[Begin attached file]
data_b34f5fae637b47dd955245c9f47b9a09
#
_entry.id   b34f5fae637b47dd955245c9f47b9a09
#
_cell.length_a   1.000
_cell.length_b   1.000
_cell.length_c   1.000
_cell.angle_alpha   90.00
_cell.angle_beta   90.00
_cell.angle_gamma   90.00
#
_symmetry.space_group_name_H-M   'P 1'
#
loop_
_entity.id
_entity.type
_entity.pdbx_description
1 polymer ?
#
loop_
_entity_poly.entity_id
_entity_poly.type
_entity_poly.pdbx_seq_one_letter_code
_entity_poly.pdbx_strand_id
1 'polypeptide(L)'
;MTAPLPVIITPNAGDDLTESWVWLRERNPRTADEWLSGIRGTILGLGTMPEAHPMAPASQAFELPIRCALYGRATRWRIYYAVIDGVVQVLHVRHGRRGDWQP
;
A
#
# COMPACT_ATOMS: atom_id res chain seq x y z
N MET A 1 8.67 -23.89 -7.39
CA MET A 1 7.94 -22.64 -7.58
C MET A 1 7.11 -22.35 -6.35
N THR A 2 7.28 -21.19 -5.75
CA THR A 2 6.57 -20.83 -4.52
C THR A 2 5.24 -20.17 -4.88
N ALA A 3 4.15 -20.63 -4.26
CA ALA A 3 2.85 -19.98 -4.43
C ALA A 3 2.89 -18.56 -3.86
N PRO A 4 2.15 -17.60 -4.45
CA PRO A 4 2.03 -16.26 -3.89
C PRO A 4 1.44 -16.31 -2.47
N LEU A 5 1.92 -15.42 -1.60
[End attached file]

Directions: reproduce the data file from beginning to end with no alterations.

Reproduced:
data_b34f5fae637b47dd955245c9f47b9a09
#
_entry.id   b34f5fae637b47dd955245c9f47b9a09
#
_cell.length_a   1.000
_cell.length_b   1.000
_cell.length_c   1.000
_cell.angle_alpha   90.00
_cell.angle_beta   90.00
_cell.angle_gamma   90.00
#
_symmetry.space_group_name_H-M   'P 1'
#
loop_
_entity.id
_entity.type
_entity.pdbx_description
1 polymer ?
#
loop_
_entity_poly.entity_id
_entity_poly.type
_entity_poly.pdbx_seq_one_letter_code
_entity_poly.pdbx_strand_id
1 'polypeptide(L)'
;MTAPLPVIITPNAGDDLTESWVWLRERNPRTADEWLSGIRGTILGLGTMPEAHPMAPASQAFELPIRCALYGRATRWRIYYAVIDGVVQVLHVRHGRRGDWQP
;
A
#
# COMPACT_ATOMS: atom_id res chain seq x y z
N MET A 1 8.67 -23.89 -7.39
CA MET A 1 7.94 -22.64 -7.58
C MET A 1 7.11 -22.35 -6.35
N THR A 2 7.28 -21.19 -5.75
CA THR A 2 6.57 -20.83 -4.52
C THR A 2 5.24 -20.17 -4.88
N ALA A 3 4.15 -20.63 -4.26
CA ALA A 3 2.85 -19.98 -4.43
C ALA A 3 2.89 -18.56 -3.86
N PRO A 4 2.15 -17.60 -4.45
CA PRO A 4 2.03 -16.26 -3.89
C PRO A 4 1.44 -16.31 -2.47
N LEU A 5 1.92 -15.42 -1.60